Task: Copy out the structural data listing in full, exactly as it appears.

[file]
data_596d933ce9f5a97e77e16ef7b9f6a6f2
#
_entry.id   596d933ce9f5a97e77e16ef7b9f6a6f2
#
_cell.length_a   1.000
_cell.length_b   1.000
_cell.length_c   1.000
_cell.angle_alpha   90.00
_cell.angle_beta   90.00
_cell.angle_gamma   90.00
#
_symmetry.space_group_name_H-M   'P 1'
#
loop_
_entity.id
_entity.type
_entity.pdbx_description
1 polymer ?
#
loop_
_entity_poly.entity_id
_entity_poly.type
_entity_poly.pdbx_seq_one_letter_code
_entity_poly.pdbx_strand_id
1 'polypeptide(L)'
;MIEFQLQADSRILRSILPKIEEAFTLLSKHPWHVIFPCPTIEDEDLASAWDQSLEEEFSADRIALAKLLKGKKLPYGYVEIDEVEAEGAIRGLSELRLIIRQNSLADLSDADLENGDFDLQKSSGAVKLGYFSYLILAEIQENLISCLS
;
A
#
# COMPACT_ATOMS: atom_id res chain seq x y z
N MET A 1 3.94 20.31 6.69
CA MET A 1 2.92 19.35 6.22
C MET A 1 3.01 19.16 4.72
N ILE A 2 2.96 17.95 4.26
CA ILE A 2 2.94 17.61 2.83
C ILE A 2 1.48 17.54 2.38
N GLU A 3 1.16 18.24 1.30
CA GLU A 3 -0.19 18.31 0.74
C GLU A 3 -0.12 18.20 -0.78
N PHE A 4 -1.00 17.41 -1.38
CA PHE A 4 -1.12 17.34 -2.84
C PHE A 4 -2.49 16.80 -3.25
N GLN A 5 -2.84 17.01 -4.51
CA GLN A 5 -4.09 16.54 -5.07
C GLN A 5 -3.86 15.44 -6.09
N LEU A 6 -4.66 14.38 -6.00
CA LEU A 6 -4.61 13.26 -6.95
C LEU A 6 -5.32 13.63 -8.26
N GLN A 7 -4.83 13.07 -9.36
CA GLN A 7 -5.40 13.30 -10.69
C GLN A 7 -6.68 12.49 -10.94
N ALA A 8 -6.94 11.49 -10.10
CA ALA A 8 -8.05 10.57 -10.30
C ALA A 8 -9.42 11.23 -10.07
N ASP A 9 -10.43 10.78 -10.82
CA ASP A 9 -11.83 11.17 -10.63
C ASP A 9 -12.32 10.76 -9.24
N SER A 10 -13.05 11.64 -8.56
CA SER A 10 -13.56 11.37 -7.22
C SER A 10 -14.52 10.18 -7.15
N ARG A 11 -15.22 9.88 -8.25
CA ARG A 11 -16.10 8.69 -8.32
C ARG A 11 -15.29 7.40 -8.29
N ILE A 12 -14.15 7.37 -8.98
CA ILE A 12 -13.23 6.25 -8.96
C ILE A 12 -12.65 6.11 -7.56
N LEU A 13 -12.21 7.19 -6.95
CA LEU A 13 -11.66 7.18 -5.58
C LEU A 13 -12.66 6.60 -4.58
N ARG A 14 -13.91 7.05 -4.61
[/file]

data_596d933ce9f5a97e77e16ef7b9f6a6f2
#
_entry.id   596d933ce9f5a97e77e16ef7b9f6a6f2
#
_cell.length_a   1.000
_cell.length_b   1.000
_cell.length_c   1.000
_cell.angle_alpha   90.00
_cell.angle_beta   90.00
_cell.angle_gamma   90.00
#
_symmetry.space_group_name_H-M   'P 1'
#
loop_
_entity.id
_entity.type
_entity.pdbx_description
1 polymer ?
#
loop_
_entity_poly.entity_id
_entity_poly.type
_entity_poly.pdbx_seq_one_letter_code
_entity_poly.pdbx_strand_id
1 'polypeptide(L)'
;MIEFQLQADSRILRSILPKIEEAFTLLSKHPWHVIFPCPTIEDEDLASAWDQSLEEEFSADRIALAKLLKGKKLPYGYVEIDEVEAEGAIRGLSELRLIIRQNSLADLSDADLENGDFDLQKSSGAVKLGYFSYLILAEIQENLISCLS
;
A
#
# COMPACT_ATOMS: atom_id res chain seq x y z
N MET A 1 3.94 20.31 6.69
CA MET A 1 2.92 19.35 6.22
C MET A 1 3.01 19.16 4.72
N ILE A 2 2.96 17.95 4.26
CA ILE A 2 2.94 17.61 2.83
C ILE A 2 1.48 17.54 2.38
N GLU A 3 1.16 18.24 1.30
CA GLU A 3 -0.19 18.31 0.74
C GLU A 3 -0.12 18.20 -0.78
N PHE A 4 -1.00 17.41 -1.38
CA PHE A 4 -1.12 17.34 -2.84
C PHE A 4 -2.49 16.80 -3.25
N GLN A 5 -2.84 17.01 -4.51
CA GLN A 5 -4.09 16.54 -5.07
C GLN A 5 -3.86 15.44 -6.09
N LEU A 6 -4.66 14.38 -6.00
CA LEU A 6 -4.61 13.26 -6.95
C LEU A 6 -5.32 13.63 -8.26
N GLN A 7 -4.83 13.07 -9.36
CA GLN A 7 -5.40 13.30 -10.69
C GLN A 7 -6.68 12.49 -10.94
N ALA A 8 -6.94 11.49 -10.10
CA ALA A 8 -8.05 10.57 -10.30
C ALA A 8 -9.42 11.23 -10.07
N ASP A 9 -10.43 10.78 -10.82
CA ASP A 9 -11.83 11.17 -10.63
C ASP A 9 -12.32 10.76 -9.24
N SER A 10 -13.05 11.64 -8.56
CA SER A 10 -13.56 11.37 -7.22
C SER A 10 -14.52 10.18 -7.15
N ARG A 11 -15.22 9.88 -8.25
CA ARG A 11 -16.10 8.69 -8.32
C ARG A 11 -15.29 7.40 -8.29
N ILE A 12 -14.15 7.37 -8.98
CA ILE A 12 -13.23 6.25 -8.96
C ILE A 12 -12.65 6.11 -7.56
N LEU A 13 -12.21 7.19 -6.95
CA LEU A 13 -11.66 7.18 -5.58
C LEU A 13 -12.66 6.60 -4.58
N ARG A 14 -13.91 7.05 -4.61